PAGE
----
NHS walk-in centres are part of the Labour government's attempt to remodel the NHS into a fast and convenient service where care is delivered to a consistently high standard. The centres offer fast access to health advice and treatment, seven days a week. They are open without appointment and provide core services, which include assessment by an experienced NHS nurse, treatment for minor injuries and illnesses and instant access to health advice and information.
Health circular HSC 1999/116 invited pilot applications for walk-in centres. To be successful, pilots had to include a staff-mix to maximise the skills and experience of nurses, establish links with patients' own surgeries (to ensure continuity of care) and provide a walk-in, immediate service.
Applications were solicited for a mix of servicedelivery configurations, including co-location with accident and emergency and high street positioning.
Since opening, walk-in centres have faced a barrage of public criticism. Earlier this year, consumer magazine Which? sent three researchers, posing as patients, to eight walk-in centres.
1They found that the level of care varied greatly. Doctors asked by the magazine to evaluate the researchers' experience, highlighted examples of excellent care and advice, but felt that the overall standard was disappointing.
Old Swan walk-in centre in Liverpool opened its doors on 5 April 2000. It is housed in a two-storey health centre built in the 1980s. It comprises a waiting room with seating for 14, a triage bay, a reception area, four treatment rooms and a small staff kitchen. It is staffed by two project managers, both on fixed-term contracts, a clinical lead, 10 nurses who are G, F and E grades, a health support worker, a phlebotomist, a cleaner and four administration and clerical staff. The centre is open 7am-10pm Monday to Friday and 9am-10pm weekends and bank holidays.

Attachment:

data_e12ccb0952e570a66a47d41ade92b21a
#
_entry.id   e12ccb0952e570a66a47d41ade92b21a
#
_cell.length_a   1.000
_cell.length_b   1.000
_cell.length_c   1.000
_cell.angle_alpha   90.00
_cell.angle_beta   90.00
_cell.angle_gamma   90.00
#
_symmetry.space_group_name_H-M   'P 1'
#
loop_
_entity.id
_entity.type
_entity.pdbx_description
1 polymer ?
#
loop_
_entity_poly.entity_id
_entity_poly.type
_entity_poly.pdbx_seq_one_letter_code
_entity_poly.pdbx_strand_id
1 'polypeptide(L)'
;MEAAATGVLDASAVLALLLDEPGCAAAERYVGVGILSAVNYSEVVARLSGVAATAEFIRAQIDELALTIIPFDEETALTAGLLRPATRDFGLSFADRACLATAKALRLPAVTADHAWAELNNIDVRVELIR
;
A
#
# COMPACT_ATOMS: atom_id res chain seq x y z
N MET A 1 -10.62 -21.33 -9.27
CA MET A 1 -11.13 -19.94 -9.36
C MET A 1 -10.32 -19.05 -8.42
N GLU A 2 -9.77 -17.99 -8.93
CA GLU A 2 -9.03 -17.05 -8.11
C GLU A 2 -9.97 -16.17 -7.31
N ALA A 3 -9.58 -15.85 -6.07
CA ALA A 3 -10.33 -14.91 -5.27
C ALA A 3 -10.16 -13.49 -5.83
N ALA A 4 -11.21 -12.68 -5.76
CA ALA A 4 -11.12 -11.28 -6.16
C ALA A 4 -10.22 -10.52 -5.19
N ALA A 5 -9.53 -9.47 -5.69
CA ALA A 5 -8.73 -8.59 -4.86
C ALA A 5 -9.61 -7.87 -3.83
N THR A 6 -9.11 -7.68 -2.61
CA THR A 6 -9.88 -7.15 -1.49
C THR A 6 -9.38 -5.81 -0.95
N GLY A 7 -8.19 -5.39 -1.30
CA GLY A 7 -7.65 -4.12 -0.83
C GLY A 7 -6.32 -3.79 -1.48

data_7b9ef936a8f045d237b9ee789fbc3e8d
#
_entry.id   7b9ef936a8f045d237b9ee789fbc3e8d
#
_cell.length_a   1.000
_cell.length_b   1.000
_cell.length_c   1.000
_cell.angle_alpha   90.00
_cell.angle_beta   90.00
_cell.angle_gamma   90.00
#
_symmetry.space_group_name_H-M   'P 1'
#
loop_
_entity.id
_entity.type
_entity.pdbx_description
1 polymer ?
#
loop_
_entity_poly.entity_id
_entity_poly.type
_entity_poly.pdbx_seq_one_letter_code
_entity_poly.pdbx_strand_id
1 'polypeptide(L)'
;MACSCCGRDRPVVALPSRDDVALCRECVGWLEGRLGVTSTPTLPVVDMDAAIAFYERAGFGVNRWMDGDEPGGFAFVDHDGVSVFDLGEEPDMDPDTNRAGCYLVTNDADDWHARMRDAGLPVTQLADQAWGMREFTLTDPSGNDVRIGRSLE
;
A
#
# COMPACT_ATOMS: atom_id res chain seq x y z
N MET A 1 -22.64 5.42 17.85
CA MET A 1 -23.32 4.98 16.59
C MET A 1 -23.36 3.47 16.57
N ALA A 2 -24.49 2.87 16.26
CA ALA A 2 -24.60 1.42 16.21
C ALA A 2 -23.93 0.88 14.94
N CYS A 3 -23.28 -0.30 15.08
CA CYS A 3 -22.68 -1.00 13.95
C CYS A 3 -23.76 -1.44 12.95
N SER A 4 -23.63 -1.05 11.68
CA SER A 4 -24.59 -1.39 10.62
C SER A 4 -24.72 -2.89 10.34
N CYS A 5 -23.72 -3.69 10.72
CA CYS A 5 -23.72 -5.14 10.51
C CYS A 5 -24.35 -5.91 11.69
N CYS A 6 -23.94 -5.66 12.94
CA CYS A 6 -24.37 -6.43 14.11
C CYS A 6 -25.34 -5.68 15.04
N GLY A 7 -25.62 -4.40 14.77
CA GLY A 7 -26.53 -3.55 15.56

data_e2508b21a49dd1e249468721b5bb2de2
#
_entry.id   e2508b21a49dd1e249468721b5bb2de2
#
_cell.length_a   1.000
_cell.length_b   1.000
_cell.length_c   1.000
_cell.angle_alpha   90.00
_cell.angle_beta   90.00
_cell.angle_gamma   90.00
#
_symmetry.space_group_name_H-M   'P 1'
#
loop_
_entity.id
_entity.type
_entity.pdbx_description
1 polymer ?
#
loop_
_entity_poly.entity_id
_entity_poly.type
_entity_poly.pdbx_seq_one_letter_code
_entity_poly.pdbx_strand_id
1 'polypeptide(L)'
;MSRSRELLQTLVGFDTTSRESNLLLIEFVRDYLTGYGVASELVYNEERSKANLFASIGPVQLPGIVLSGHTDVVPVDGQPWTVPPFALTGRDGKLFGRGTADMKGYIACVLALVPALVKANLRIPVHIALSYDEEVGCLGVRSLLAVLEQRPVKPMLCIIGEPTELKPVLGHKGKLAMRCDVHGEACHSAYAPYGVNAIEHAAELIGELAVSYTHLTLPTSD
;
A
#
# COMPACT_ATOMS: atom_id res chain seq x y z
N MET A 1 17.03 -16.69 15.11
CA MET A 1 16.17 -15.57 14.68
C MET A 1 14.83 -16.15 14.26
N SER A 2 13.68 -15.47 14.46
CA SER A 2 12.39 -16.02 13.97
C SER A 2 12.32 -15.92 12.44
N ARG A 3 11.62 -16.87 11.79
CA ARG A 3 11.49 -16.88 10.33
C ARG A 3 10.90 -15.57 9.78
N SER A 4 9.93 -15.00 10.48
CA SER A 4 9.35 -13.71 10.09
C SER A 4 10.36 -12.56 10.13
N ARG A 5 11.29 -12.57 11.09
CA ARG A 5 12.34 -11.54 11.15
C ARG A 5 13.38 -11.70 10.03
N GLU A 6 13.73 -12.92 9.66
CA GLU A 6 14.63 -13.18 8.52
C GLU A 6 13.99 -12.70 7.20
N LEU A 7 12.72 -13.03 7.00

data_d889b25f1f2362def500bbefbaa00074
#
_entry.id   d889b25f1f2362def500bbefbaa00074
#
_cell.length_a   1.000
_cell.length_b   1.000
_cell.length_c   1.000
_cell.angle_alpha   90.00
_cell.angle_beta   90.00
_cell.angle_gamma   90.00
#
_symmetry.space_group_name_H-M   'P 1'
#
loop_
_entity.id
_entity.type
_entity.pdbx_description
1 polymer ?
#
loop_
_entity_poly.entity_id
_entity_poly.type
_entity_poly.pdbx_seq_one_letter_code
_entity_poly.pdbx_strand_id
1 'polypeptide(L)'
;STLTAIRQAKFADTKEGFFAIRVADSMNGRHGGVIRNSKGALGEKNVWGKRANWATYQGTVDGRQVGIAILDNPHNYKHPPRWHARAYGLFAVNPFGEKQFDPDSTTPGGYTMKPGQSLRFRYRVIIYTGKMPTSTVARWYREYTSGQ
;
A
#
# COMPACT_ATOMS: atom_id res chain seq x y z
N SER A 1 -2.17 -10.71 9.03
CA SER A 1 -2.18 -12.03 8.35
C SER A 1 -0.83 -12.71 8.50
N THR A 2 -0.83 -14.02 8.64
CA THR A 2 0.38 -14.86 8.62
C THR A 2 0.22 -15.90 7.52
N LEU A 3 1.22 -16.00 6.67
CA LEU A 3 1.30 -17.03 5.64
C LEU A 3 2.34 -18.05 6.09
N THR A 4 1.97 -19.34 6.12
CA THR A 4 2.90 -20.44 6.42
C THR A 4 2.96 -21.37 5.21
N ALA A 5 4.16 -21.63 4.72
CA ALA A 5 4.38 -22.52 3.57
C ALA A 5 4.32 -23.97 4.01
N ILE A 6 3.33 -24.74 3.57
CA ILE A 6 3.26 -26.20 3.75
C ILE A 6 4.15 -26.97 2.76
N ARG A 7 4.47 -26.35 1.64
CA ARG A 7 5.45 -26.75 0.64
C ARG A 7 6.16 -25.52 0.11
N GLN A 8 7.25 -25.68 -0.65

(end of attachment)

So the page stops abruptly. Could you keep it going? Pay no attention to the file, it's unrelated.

The centre operates an autonomous nurse-led service with links to local practices, GP out-ofhours services, community trust services, emergency dental services and NHS Direct. All staff are encouraged to work in extended roles.
The role of a walk-in centre is 'to act as a triage point supporting existing primary care services, provide a service where there are currently gaps in provision and offer a convenient service to patients'.
2With this in mind, all patients attending the centre are registered by clerical staff and assessed by a nurse.
Where possible, nurses manage and treat the patient in a completed episode of clinical care. If the patient needs medical intervention, contact is made with their GP and usually an urgent appointment is made. If their GP is not available, the walk-in centre has service-level agreements with a local GP practice and the GP out-of-hours co-operative which provide urgent medical support. Where a patient needs another form of intervention, fasttrack referral protocols transfer them to other service providers, such as A&E, social services or specialist response teams.
About half of the patients attend for routine procedures, such taking blood samples, while many of the remainder have complex, multi-pathology complaints. The nurses work to strict assessment and treatment protocols drawn up by a working group of medical, nursing and pharmaceutical specialists. Of the patients attending the centre, 57 per cent are discharged without having to be referred elsewhere.
The centre saw 28,000 patients in its first year. It is now seeing more than 3,000 patients a month. A service has been provided every day, including Christmas and new year's day when the co-location of the GP out-of-hours clinic at the walk-in centre ensured as many patients as clinically feasible had a complete episode of care.